Earlier this year I came by an old SunFire v100 that I wrote about in my previous article. After taking a look at the hardware and the LOM, it’s time to actually do something with it! And that of course means to install an operating system first.
OpenBSD, huh? Yes, I usually write about FreeBSD and that’s in fact what I tried installing on the machine first. But I ran into problems with it very early on (never even reached single user mode) and put it aside for later. Since I powered up the SunFire again last month, I needed an OS now and chose OpenBSD for the simple reason that I have it available.
First I wanted to call this article simply “OpenBSD on SPARC” – but that would have been misleading since OpenBSD used to support 32-bit SPARC processors, too. The platform was just put to rest after the 5.9 release.
Version 6.0 was the last release of OpenBSD that came on CD-ROM. When I bought it, I thought that I’d never use the SPARC CD. But here was the chance! While it is an obsolete release, it comes with the cryptographic signatures to verify the next release. So the plan is to start at 6.0 as I can trust the original CDs and then update to the latest release. This will also be an opportunity to recap on some of the things that changed over the various versions.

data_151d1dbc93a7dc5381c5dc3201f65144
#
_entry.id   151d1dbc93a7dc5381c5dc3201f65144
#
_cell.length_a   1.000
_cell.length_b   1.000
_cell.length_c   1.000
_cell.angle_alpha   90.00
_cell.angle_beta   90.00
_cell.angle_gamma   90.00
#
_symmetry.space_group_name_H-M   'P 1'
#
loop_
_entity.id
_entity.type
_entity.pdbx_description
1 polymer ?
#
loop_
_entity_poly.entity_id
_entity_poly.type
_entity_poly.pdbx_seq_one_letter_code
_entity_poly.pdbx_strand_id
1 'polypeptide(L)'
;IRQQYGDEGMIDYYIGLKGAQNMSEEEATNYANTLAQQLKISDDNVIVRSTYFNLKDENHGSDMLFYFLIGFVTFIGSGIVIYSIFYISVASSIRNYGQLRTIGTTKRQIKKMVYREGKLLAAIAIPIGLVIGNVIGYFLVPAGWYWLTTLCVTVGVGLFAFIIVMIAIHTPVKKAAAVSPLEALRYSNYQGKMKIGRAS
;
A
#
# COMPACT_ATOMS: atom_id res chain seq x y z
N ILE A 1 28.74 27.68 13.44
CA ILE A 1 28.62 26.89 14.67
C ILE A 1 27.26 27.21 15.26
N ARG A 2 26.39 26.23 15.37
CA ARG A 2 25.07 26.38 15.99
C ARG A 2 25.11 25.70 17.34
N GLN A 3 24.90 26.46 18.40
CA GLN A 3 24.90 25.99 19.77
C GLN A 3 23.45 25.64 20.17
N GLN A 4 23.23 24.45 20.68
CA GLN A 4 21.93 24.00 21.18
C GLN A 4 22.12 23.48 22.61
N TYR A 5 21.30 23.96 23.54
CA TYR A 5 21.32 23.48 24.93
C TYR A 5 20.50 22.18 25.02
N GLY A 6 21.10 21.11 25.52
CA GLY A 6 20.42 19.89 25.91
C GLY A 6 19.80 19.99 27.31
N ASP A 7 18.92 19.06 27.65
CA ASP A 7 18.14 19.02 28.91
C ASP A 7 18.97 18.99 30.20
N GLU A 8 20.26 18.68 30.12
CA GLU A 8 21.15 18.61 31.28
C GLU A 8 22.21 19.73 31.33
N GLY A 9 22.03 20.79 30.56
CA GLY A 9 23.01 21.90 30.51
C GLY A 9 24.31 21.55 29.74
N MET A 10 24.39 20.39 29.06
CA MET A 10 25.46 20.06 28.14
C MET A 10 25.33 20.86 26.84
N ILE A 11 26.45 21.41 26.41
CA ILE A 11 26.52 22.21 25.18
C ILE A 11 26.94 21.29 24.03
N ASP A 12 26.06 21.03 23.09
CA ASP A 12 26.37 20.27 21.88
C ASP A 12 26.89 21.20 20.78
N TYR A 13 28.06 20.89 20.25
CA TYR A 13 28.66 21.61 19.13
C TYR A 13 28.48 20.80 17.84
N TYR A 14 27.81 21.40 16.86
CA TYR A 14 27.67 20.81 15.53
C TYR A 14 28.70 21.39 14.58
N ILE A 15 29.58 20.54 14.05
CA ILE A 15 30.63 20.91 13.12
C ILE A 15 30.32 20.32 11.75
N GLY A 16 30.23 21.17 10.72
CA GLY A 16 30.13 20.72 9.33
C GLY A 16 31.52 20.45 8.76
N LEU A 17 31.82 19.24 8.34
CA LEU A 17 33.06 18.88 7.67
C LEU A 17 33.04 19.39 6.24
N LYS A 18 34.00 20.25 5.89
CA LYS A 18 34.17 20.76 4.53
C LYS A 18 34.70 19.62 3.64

I had already prepared the machine for installation previously, so I only had to make a serial connection and everything was good to go. If you’re in need of doing this and don’t feel like reading the whole previous article, here’s the important steps:
- Attach power to go to the lom prompt
- Issue boot forth and then poweron to go to the loader
- At the ok prompt use setenv boot-device cdrom disk to set the boot order
- Set an alias for the CD-ROM device with nvalias cdrom /pci@1f,0/ide@d/cdrom@3,0:f
- Reset the machine with reset-all or powerdown and then poweron again
Booting up the OpenBSD 6.0 sparc64 CD
Insert the OpenBSD installation CD for SPARC64 and after just a moment you should be in the installation program.
OpenBSD’s installation program is very simple. It’s basically an installation script that asks the user several questions and then goes ahead and does the things required for the desired options. In the Linux world e.g. Alpine Linux does the same, and I’ve always liked that approach.
On a casual installation, the script would ask for the keyboard layout. But since we’re installing over serial here, that doesn’t matter. It asks for the kind of terminal instead. Since our CPU architecture is SPARC64, OpenBSD assumes we’re using a Sun Terminal. Well, I don’t, so I choose Xterm.
Of course we need a hostname for the new system. Since it’s Puffy (the OpenBSD mascot) on SPARC here, I settled on spaffy. 😉
Next is network configuration. DHCP is fine for this test machine. Then the root password is being set.